Remember this, also:  people can dislike intensely the experience of going to confession, especially within the context of a culture that says, “Nobody can tell me what I can or cannot do!”  I’ve had dozens of people tell me about how mean this or that priest was in confession, or how they were yelled at in confession—and upon further probing, it turns out that the “mean” priest merely asked them to be more specific, or told them that what they had supposed to be unimportant was, in fact, very important and dangerous to their eternal salvation.  I’ve learned to take people’s war stories about confession experiences with a grain of salt, particularly if I think I know the priest in question.

    Now, that said, I don’t KNOW Msgr. Fushek.  I’ve met him a couple of times, and I have to admit that I thought he was a bit of an “odd duck.”  However, I have no doubt that many people see me as an “odd duck” too, and other priests as well.  I think the term “sui generis” was composed to refer to priests; we are all “odd ducks” in the eyes of this world.

    I only want to offer a word of caution on all of this.  There are two sides to every story, and until this is all proven in a court of law, it is ungenerous of us to presume the worst.

    At the very least, let us all pray for him, for the Diocese of Phoenix (which, you are correct, is rooting out a lot of former errors), and certainly for any of those who have had their innocence stolen from them.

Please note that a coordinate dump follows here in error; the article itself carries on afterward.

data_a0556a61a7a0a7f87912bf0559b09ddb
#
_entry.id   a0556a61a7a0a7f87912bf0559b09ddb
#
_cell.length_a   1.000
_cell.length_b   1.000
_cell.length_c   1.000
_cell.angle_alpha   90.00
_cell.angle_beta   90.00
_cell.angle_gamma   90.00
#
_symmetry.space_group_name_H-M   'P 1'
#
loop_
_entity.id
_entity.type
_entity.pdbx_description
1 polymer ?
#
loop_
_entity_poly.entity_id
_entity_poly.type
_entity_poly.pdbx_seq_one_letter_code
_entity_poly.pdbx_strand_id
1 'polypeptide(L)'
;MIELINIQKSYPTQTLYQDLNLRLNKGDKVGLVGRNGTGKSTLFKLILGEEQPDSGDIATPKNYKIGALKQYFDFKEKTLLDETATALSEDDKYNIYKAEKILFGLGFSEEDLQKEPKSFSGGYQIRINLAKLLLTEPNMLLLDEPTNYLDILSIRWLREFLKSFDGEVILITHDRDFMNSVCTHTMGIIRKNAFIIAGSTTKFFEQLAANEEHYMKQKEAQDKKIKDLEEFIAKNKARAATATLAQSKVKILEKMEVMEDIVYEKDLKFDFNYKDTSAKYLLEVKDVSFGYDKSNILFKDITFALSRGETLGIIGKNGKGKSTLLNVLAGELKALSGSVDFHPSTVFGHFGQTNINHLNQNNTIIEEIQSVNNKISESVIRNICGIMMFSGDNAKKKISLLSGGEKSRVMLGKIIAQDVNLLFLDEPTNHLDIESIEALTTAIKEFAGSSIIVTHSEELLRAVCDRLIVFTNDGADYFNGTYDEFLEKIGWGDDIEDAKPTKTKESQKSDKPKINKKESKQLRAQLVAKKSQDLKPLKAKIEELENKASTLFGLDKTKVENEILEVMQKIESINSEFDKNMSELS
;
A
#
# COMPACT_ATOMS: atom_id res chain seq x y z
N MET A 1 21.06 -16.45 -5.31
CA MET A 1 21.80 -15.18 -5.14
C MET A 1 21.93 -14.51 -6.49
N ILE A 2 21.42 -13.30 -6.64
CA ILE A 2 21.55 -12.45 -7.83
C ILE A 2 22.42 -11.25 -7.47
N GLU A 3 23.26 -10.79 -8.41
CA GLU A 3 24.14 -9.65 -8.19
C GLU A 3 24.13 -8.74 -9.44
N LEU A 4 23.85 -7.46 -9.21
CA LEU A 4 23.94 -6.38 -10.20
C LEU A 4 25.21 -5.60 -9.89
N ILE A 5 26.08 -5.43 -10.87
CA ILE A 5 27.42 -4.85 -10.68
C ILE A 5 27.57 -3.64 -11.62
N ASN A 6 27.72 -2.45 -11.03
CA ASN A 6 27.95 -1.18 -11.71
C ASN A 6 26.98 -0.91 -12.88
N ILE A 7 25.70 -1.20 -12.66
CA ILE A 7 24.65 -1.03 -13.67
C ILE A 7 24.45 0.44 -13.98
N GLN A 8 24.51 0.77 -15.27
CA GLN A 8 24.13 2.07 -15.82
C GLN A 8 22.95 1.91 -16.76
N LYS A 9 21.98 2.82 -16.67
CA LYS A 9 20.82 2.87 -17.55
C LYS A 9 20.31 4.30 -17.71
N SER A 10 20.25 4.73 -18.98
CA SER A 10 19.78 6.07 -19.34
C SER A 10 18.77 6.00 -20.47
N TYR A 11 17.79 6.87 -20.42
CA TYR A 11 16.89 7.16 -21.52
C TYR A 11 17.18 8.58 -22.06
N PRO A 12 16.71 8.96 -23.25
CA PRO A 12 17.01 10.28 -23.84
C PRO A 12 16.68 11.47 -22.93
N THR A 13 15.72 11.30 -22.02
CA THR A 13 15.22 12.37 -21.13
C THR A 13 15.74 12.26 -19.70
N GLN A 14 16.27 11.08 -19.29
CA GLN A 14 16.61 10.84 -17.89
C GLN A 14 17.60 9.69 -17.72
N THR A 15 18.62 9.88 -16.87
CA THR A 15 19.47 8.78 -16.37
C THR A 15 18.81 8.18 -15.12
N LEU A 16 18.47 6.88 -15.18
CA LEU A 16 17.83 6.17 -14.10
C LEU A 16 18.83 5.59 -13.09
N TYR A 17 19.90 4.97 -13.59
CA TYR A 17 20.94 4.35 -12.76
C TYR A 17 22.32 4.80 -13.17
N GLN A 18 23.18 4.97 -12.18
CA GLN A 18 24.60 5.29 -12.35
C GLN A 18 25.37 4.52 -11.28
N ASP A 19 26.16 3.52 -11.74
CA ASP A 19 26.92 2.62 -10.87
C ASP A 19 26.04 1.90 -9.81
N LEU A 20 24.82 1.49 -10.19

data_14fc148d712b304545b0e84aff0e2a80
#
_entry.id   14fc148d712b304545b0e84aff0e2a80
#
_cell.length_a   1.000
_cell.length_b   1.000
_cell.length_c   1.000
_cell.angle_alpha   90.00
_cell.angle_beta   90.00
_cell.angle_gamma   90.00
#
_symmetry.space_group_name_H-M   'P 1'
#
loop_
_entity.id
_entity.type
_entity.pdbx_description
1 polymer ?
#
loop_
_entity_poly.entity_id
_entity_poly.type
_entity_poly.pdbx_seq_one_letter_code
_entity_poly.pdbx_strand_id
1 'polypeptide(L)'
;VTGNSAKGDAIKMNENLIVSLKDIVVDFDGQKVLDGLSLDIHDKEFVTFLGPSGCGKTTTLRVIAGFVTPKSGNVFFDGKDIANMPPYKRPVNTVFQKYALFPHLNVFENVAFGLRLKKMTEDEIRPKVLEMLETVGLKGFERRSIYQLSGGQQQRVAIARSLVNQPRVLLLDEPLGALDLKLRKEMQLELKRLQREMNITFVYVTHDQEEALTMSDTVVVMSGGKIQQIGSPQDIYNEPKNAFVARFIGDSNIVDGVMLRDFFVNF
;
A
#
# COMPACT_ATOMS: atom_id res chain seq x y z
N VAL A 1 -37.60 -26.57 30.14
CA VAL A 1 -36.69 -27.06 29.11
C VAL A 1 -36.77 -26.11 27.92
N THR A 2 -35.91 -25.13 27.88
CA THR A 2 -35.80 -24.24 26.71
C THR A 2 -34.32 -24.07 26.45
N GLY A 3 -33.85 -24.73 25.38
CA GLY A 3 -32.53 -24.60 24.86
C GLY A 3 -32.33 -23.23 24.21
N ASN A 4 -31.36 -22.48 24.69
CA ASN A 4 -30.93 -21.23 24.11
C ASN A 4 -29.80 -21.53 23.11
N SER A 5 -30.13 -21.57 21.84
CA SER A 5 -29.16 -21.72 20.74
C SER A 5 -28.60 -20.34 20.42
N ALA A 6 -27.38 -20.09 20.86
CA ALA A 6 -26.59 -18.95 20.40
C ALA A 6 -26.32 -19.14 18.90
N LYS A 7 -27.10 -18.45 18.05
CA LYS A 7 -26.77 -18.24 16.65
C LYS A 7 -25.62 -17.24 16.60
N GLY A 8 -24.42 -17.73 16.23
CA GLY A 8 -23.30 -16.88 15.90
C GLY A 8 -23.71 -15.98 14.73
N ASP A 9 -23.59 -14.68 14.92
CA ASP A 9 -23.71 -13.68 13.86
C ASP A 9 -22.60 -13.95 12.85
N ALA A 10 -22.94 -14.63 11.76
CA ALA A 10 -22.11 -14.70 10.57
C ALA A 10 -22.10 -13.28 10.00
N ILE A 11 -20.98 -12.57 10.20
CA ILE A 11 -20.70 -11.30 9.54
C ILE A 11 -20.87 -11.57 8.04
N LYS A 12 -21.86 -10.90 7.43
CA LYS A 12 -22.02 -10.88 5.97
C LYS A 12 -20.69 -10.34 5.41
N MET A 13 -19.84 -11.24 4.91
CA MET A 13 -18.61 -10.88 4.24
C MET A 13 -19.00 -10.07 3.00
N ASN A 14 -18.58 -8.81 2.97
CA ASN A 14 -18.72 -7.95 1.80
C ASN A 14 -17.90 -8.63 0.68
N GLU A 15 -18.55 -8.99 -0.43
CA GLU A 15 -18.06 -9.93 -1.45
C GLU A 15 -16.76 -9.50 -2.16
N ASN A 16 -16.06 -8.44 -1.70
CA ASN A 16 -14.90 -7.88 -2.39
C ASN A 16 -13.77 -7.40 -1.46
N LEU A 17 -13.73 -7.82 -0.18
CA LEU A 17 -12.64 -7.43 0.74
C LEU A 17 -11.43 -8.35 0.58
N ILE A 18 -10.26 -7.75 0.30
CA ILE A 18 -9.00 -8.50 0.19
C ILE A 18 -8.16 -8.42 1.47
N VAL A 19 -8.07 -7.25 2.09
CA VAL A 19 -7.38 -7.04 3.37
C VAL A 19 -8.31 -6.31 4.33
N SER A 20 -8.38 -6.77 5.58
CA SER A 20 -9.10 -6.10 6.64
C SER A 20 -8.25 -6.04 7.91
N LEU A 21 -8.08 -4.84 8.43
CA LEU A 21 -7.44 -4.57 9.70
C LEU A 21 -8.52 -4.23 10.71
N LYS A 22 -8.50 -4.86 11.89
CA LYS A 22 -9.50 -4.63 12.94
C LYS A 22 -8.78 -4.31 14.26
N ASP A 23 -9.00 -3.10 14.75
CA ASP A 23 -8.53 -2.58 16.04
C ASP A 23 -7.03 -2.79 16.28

• First, let’s hope that the allegations are proved false.

    Next, let’s pray for the Mgr., and all who are disturbed by this.

    Finally, and on a darker note, this is another example of the connection between those who “tweak” the Roman Liturgy and who are also homosexual (if the allegation is true.)

  • Hello Fr. Clark:

    I should have expected a prompt reply from you since our last exchange concerned the notorious Lifeteen ministry.

    In response to your criticisms of my post, I will amend my previous posting by saying I have no “reasonable” doubt that the allegations are true.  Look at the objective facts.  The same man who is accused had the diocese pay $45,000 to a man he sexually harassed in 1995. Instead of being removed from ministry, he was protected by his boss (a convicted felon) who himself cut a deal to avoid indictment by admitting he allowed untold numbers of children to be molested by homosexual predators.  We have seen this across the country over and over like a nightmare that doesn’t end. Isn’t it reasonable to assume Fushek would act out again when he learned the diocese would pay off his victims.  I’m all for being positive, but this guy has a record of sexual deviance in a diocese where three priests jumped bail and fled the country rather than answer for their crimes. He should not be anywhere near ordained ministry.  I’ll sleep better once he is under lock and key and laicized.

    Perhaps I’ll be proven wrong and this is all just a conspiracy by anti-Lifeteen conservatives to “get” Fushek, but based on the record to date, that seems unreasonable.

    Although I cannot suspend my reason, I will answer your call to join in prayer for the accused and the Diocese of Phoenix which has suffered greatly.

  • I don’t have any reason to believe that this is sponsored by a cabal out to get LifeTeen.